Yammer’s hook shows up once your network gets big enough and your people start sharing a level of content that causes management to decide this tool is indispensable. The natural inclination for risk adverse organisations is to want that additional functionality to gain a level of control back. Traveling down this path costs to $3 per seat per month, though discounts do apply for larger organisations
Yammer requires member to sign up with an email address in the same domain as the network you are joining. This ensures that only authorised employees can sign-on and view content.
Under the freemium model, when a user leaves the organisation, any other user can challenge their Yammer account. This sends an email to that users address under which the account was set up with. If that address is no longer valid (as a result of the IT team revoking the email access) Yammer will shut the account down.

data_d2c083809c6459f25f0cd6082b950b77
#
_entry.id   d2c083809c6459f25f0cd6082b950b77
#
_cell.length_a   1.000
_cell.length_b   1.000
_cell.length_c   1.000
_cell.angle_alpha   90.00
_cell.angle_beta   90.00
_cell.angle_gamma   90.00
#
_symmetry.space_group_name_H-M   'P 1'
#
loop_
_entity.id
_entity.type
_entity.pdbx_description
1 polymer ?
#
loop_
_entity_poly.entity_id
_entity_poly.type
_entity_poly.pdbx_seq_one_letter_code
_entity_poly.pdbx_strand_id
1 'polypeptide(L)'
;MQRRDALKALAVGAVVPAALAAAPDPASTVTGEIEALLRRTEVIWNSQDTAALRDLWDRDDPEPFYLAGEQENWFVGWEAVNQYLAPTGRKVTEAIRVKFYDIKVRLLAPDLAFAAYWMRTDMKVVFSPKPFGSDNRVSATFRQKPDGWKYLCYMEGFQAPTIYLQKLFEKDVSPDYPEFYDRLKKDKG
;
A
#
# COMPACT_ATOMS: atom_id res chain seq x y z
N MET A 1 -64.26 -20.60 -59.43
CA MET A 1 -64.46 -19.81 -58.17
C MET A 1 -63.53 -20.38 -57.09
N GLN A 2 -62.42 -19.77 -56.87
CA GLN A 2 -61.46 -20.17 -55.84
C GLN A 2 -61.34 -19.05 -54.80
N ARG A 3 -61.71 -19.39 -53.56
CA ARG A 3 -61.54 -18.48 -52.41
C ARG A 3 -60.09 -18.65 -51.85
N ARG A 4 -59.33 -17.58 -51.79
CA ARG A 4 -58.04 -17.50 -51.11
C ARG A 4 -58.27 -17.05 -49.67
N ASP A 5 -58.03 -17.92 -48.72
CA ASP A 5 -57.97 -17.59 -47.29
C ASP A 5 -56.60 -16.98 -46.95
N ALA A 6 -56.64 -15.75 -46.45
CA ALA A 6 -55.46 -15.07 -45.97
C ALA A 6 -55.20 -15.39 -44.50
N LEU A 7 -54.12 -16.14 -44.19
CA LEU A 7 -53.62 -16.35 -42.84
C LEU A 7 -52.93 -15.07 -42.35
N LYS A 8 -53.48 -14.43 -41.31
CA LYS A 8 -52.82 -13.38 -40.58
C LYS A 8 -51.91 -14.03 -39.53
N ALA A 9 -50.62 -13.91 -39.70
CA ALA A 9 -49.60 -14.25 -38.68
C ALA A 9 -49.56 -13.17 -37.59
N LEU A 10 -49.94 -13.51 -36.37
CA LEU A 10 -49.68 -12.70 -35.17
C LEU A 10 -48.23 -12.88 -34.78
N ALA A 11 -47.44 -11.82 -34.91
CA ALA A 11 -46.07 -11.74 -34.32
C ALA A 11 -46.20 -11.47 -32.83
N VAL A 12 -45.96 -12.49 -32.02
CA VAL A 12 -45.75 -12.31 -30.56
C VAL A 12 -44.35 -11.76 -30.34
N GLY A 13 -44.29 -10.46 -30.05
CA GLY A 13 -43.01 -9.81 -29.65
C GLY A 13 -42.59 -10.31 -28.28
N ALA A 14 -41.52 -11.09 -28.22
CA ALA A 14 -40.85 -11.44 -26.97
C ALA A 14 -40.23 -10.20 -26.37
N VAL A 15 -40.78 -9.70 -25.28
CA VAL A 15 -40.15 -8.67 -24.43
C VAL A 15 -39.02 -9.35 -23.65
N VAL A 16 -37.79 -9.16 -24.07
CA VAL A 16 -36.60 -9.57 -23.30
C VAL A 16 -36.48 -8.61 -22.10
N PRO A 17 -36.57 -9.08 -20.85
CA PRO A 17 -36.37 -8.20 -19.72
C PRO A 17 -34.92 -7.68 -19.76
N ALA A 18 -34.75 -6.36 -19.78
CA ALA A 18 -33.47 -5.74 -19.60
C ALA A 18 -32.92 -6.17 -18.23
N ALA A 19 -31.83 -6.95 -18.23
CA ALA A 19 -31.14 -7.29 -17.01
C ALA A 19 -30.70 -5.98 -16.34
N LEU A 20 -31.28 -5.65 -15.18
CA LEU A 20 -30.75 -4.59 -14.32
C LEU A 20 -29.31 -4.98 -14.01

The paid model does provide active directory syncing, which automates this process.
Security is always a massive concern for any IT department, but we shouldn’t allow this to be a barrier to new ways of doing things. Policy should be in place outlining what your employees should and should not do.
A good practice taken from my former employer was to avoid putting potentially confidential documents online via Yammer’s inbuilt attachment functionality. Instead we stored them on SharePoint and hyperlinking (via the post) to the document ensuring private content stayed behind the firewall.
Think about the ways you want people interacting, put policy in place, and reinforce the correct behaviours